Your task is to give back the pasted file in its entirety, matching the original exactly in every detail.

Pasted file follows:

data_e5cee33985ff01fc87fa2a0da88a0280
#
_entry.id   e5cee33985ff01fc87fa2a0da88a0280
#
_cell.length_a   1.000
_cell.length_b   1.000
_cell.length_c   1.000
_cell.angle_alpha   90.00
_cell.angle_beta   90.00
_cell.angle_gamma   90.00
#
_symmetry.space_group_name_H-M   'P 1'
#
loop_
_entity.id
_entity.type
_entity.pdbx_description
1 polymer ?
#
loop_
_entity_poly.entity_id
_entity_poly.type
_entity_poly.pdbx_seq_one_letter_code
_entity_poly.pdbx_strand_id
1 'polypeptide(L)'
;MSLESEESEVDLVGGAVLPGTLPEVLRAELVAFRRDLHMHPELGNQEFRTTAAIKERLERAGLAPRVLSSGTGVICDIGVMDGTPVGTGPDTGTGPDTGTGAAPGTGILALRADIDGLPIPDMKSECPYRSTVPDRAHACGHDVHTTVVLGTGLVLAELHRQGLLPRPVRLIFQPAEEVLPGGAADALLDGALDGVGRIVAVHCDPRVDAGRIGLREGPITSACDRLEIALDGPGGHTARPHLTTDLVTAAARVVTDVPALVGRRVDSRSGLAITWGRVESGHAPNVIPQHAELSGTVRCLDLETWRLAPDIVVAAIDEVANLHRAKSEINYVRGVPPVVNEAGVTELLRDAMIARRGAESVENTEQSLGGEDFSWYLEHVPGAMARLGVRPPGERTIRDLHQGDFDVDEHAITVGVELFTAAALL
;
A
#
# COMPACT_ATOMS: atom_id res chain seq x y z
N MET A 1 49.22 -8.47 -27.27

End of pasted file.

data_e5cee33985ff01fc87fa2a0da88a0280
#
_entry.id   e5cee33985ff01fc87fa2a0da88a0280
#
_cell.length_a   1.000
_cell.length_b   1.000
_cell.length_c   1.000
_cell.angle_alpha   90.00
_cell.angle_beta   90.00
_cell.angle_gamma   90.00
#
_symmetry.space_group_name_H-M   'P 1'
#
loop_
_entity.id
_entity.type
_entity.pdbx_description
1 polymer ?
#
loop_
_entity_poly.entity_id
_entity_poly.type
_entity_poly.pdbx_seq_one_letter_code
_entity_poly.pdbx_strand_id
1 'polypeptide(L)'
;MSLESEESEVDLVGGAVLPGTLPEVLRAELVAFRRDLHMHPELGNQEFRTTAAIKERLERAGLAPRVLSSGTGVICDIGVMDGTPVGTGPDTGTGPDTGTGAAPGTGILALRADIDGLPIPDMKSECPYRSTVPDRAHACGHDVHTTVVLGTGLVLAELHRQGLLPRPVRLIFQPAEEVLPGGAADALLDGALDGVGRIVAVHCDPRVDAGRIGLREGPITSACDRLEIALDGPGGHTARPHLTTDLVTAAARVVTDVPALVGRRVDSRSGLAITWGRVESGHAPNVIPQHAELSGTVRCLDLETWRLAPDIVVAAIDEVANLHRAKSEINYVRGVPPVVNEAGVTELLRDAMIARRGAESVENTEQSLGGEDFSWYLEHVPGAMARLGVRPPGERTIRDLHQGDFDVDEHAITVGVELFTAAALL
;
A
#
# COMPACT_ATOMS: atom_id res chain seq x y z
N MET A 1 49.22 -8.47 -27.27